There was no informed consent. Therefore, the court examined whether Law Firm took reasonable measures to avoid exposure to more information than was reasonably necessary to determine whether to represent Plaintiff, and concluded it did not. Although Law Firm took reasonable steps in order to conduct a conflict check, it did not take reasonable steps after advising Plaintiff that conflicts had been cleared. The court noted while Law Firm argued it needed Plaintiff's information to prepare a competitive proposal and only obtained information reasonably necessary to prepare the proposal, that issue is separate and distinct from whether the disclosures were reasonably necessary for Law Firm to determine whether to take the representation. The court suggested that Law Firm could have warned Plaintiff, after the conflicts check cleared, to limit the information provided and not provide the firm with confidential information, and could have made clear to Plaintiff from the outset and in its Written Proposal that the law firm would review items necessary to determine whether it would be economically feasible to take the case.
The district court also analyzed the facts under California's current Rules of Professional Conduct, Rule 3-310, and reached the same conclusion: Plaintiff was essentially the Law Firm's client, despite the fact that Plaintiff hired a different firm. The court concluded that by obtaining confidential information from Plaintiff without taking reasonable measures to avoid exposure to more information than was reasonably necessary to determine whether to represent Plaintiff and providing legal advice to Plaintiff during the pitch process, Law Firm could not then switch sides without obtaining informed, written consent. Therefore, Law Firm was automatically disqualified under California law.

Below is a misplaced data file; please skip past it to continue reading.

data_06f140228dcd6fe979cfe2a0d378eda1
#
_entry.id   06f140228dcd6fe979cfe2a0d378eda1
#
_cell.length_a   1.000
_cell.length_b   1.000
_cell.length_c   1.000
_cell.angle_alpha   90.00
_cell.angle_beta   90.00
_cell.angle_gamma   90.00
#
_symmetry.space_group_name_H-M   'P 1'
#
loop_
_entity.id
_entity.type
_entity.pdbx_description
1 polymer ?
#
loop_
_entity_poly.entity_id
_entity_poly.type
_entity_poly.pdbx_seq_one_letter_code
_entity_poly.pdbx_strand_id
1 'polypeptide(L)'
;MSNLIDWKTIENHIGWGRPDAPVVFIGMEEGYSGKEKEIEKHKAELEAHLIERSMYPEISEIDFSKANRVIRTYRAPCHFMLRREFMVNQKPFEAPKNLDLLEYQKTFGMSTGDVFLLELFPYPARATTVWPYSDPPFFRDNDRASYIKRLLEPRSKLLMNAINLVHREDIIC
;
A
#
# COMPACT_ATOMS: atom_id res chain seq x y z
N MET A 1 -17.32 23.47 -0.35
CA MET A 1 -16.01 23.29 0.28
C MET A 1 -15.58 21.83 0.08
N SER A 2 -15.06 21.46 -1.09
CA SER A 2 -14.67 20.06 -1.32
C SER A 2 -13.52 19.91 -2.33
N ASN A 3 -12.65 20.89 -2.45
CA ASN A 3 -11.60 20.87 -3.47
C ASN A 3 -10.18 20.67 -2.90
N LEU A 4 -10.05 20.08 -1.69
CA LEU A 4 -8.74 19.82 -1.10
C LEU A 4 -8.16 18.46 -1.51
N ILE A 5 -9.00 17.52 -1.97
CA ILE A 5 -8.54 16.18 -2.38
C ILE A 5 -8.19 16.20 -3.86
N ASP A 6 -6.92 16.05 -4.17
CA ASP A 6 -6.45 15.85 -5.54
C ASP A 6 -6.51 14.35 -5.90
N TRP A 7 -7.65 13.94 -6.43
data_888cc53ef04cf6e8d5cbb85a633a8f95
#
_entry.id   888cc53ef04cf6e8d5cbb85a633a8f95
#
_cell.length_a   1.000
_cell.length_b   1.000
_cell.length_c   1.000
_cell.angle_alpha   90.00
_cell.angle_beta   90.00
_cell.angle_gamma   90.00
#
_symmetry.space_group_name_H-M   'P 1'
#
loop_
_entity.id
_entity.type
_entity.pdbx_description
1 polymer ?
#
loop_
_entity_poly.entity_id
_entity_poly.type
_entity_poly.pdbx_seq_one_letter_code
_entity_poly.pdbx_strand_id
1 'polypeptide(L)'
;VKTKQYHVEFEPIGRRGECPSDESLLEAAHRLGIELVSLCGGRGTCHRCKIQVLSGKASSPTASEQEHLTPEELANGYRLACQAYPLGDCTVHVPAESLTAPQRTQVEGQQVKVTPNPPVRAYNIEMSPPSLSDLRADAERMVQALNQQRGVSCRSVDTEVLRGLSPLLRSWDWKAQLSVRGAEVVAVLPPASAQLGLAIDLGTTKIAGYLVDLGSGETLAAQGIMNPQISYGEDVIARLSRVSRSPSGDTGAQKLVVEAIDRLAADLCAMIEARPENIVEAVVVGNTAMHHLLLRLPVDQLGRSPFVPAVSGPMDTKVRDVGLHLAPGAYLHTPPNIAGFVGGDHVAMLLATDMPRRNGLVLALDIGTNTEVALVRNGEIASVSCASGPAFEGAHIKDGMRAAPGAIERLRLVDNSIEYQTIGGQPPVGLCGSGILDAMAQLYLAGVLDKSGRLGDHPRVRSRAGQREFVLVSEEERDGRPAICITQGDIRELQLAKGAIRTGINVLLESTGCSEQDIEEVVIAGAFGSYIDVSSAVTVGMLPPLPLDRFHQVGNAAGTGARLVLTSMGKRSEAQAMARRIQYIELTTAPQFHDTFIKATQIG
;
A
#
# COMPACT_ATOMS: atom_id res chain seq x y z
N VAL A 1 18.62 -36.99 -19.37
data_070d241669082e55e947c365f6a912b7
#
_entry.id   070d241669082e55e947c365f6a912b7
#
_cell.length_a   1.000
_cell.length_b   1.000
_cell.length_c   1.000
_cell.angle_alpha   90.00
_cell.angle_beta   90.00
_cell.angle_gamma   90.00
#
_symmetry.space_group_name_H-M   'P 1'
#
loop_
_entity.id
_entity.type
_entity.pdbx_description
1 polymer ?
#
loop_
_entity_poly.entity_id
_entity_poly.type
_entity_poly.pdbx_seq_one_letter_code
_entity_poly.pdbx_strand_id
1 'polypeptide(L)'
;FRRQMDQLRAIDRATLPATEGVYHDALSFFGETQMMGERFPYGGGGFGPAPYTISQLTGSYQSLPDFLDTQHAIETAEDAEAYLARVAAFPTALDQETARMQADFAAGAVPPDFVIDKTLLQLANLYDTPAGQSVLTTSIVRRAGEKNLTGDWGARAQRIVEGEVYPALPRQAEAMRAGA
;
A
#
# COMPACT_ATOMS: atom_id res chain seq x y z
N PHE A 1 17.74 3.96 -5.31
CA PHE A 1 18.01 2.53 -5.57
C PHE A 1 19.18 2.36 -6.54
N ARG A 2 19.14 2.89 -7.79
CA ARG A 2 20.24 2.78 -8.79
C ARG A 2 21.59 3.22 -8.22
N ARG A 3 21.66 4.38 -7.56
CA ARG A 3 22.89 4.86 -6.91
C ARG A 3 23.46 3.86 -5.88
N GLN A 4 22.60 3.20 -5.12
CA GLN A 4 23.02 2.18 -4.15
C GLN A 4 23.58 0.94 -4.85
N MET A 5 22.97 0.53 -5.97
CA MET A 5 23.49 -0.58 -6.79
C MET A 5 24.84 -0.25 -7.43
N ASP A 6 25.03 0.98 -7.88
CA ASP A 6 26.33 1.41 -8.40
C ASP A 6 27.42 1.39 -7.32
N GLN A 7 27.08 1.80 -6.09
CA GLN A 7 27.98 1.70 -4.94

Law Firm argued the policy considerations of: (1) a client's right to its choice of counsel; (2) disqualification would cause a substantial disruption to the litigation; and (3) the possibility of tactical abuse. The court noted, however, that the right to counsel must yield to ethical considerations, that Law Firm was aware of the risk when Lawyer joined the firm, and even if this type of information exchange is expected, lawyers still have to abide by ethical standards. The district court therefore granted the motion to disqualify.